Novelist Tim Winton left 'deeply wounded' by axing of his publisher Ben Ball
smh.com.au – Wednesday May 16, 2018
Leading Australian novelist Tim Winton says he has been left "deeply wounded" by the decision of the country's biggest publishing company, Penguin Random House, to axe his highly respected publisher, Ben Ball.
Ball was appointed publishing director of the newly created Penguin Random House Literary division less than a year ago and has an illustrious career publishing literary heavyweights including Winton, Peter Carey, Robert Drewe and Sonya Hartnett.
Marian Keyes to fund Curtis Brown scholarship for budding author
thebookseller.com – Tuesday May 15, 2018
Bestselling author Marian Keyes is funding a £2,600 place on Curtis Brown’s online six-month writing course for one “talented writer with limited financial means”.
Keyes is providing financial support for the place on Curtis Brown Creative’s (CBC) next novel-writing course starting in September.
The scholarship will be awarded on the basis of quality of material – applicants fulfilling the eligibility criteria should send in the opening 3,000 words and one-page synopsis for the novel they would like to work on during the course.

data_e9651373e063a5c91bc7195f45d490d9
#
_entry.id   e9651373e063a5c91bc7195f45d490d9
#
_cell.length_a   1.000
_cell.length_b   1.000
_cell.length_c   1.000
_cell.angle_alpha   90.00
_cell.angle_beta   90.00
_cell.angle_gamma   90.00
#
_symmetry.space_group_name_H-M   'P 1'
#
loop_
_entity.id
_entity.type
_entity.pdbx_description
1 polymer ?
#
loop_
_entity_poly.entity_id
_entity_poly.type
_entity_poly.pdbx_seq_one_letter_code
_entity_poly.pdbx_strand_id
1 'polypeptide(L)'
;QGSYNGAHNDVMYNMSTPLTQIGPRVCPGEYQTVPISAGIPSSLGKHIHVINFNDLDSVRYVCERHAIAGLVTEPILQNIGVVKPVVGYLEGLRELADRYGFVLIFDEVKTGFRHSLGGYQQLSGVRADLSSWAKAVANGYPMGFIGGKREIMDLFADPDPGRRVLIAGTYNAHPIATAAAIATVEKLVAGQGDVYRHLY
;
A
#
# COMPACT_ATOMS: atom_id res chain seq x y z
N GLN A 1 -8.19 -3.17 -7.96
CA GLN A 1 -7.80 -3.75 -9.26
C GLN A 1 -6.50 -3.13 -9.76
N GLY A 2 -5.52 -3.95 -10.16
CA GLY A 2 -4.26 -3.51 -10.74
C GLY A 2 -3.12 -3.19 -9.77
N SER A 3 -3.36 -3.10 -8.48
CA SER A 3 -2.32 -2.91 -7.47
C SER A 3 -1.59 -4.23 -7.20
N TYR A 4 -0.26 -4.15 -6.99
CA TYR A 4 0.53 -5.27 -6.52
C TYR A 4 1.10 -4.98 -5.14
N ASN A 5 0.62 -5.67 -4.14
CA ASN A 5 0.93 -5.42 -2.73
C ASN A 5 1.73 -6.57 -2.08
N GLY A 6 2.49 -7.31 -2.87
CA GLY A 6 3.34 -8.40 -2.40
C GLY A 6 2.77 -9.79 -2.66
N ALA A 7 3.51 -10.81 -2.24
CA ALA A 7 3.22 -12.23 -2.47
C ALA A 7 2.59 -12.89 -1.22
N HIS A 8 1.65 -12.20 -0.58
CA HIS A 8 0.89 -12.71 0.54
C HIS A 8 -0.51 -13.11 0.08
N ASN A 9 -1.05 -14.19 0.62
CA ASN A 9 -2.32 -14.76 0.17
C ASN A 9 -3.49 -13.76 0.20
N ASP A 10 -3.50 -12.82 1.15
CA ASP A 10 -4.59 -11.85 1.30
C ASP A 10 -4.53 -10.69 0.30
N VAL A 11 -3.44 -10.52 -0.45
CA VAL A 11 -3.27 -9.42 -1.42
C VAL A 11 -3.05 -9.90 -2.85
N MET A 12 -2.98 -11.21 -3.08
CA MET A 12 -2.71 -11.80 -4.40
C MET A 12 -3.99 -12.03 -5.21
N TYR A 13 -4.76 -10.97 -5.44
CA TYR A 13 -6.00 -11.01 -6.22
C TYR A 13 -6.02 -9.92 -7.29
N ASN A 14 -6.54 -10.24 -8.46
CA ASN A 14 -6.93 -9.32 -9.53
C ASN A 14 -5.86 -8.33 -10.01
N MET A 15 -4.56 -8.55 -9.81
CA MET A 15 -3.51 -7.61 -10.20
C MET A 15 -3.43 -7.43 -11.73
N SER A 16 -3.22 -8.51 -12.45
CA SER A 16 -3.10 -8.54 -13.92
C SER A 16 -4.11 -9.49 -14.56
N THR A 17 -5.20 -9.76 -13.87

Amazon Publishing launches non-fiction arm
thebookseller.com – Monday May 14, 2018
Amazon Publishing is breaking into non-fiction in the UK through imprint Little A.
The retailer's publishing arm has been “keen to explore quality non-fiction from UK authors for some time”, according to editorial director Laura Deacon, and is calling on agents to submit a broad range of titles ranging from history, science, lifestyle and popular culture. Agents The Bookseller spoke to have greeted the news with enthusiasm.
Amazon Publishing currently publishes fiction under four imprints in the UK: Thomas & Mercer, Lake Union Publishing, Montlake Romance and 47 North. In the US, Little A publishes literary fiction and non-fiction, but in the UK it will currently just focus on non-fiction.
Daily Mail and PRH launch third £20k writers' competition
thebookseller.com – Tuesday May 8, 2018
The Daily Mail and Penguin Random House have launched the third year of their nationwide competition to search for a new writing talent.
The winner will receive a £20,000 advance and publishing contract with PRH imprint Century and the services of literary agent Luigi Bonomi.